The Maori Party is backing its troublesome MP Hone Harawira and says he made "an innocent mistake" when he submitted a bill which contravened its support agreement with the Government.
Mr Harawira caused a flurry of confusion yesterday when he submitted a member's bill seeking to entrench Maori seats, despite the agreement stating "the Maori Party and the National Party will not be pursuing the entrenchment of the Maori seats in the current parliamentary term".
Prime Minister John Key said he didn't know about it and Maori Party co-leader Tariana Turia didn't seem to know what was in it.
It looked as though Mr Harawira, on Parliament's second day back from recess, was trying to stir something up but he insisted he wasn't.
"Honest, cross my heart, it was a mistake," he told reporters, explaining that the bill was drafted three years ago -- two years before the support agreement was signed -- and had been waiting to go into the ballot.
"As soon as it was pointed out to me I thought `holy hell, yeah, it was a mistake'," he said.
He quickly withdrew the bill from the ballot, which is used to decide which members' bills go onto Parliament's agenda for a first reading.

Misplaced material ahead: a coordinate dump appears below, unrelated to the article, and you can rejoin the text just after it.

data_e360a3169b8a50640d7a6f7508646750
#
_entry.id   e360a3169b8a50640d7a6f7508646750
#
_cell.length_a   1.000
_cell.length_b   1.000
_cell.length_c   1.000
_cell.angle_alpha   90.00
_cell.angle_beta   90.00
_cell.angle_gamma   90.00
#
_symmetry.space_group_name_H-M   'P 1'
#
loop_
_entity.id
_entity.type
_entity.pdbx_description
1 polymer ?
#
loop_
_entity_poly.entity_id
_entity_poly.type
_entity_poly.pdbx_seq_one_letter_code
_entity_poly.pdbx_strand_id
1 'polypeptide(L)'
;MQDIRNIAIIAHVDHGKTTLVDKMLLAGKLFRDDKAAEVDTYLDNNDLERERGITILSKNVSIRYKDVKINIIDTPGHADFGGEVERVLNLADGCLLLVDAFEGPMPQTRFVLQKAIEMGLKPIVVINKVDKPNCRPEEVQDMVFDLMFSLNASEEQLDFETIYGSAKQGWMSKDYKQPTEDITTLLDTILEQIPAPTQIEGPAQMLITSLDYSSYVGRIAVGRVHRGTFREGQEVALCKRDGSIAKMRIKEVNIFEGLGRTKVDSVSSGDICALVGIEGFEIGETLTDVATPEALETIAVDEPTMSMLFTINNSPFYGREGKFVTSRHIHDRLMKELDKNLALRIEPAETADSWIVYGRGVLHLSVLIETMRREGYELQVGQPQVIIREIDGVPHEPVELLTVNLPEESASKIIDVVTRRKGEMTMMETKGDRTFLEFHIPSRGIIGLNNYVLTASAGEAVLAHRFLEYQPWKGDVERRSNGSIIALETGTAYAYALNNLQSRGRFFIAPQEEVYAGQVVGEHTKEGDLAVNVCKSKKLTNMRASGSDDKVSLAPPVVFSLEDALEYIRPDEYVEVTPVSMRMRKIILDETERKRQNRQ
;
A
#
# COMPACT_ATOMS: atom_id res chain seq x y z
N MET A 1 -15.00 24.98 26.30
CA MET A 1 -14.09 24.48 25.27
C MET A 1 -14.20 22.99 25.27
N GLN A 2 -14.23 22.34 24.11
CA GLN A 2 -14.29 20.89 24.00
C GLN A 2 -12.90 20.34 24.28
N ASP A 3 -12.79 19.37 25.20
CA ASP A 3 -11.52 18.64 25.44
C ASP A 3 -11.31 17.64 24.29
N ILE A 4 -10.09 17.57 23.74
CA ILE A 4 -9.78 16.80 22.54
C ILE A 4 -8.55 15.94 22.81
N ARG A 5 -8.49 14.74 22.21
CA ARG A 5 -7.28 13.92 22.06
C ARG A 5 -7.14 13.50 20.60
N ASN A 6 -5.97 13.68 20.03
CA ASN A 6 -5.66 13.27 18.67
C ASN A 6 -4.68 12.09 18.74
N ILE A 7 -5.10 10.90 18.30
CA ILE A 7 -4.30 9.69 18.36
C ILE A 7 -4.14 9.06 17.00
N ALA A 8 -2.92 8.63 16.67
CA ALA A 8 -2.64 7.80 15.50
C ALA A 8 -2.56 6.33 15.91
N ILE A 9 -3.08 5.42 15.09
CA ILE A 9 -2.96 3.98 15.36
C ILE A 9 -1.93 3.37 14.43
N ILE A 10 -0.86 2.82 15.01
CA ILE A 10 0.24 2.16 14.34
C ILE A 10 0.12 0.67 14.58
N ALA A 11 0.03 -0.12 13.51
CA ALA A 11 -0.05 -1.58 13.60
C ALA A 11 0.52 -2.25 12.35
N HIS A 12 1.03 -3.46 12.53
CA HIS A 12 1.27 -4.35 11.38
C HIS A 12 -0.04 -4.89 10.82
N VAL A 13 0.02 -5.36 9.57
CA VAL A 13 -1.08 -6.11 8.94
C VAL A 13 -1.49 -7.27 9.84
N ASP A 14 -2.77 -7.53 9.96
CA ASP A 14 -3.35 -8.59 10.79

Mrs Turia later issued a statement saying the bill shouldn't have been in a batch of three which were submitted.
"The submission was an innocent error," she said.
"This was an oversight... we refute all accusations that Hone Harawira is flouting the confidence and supply agreement we have with the National Government."
Mr Harawira said making a gaffe on day two of Parliament's year was "par for the course".
He was in trouble late last year -- and sent on enforced leave from Parliament -- after making an unauthorised trip to Paris while on parliamentary business in Europe and a racially offensive email in defence of it.
Labour made the most of his latest blunder, which it thought was far from innocent.
"The party is now trying to excuse the exercise as another 'whoops' moment but given the trouble it is having with National over whanau ora, plans to raise GST and the foreshore and seabed, questions have to be raised about whether it was a deliberate attempt to try and flex its muscle," Labour leader Phil Goff said.
"It's not surprising there is extreme tension."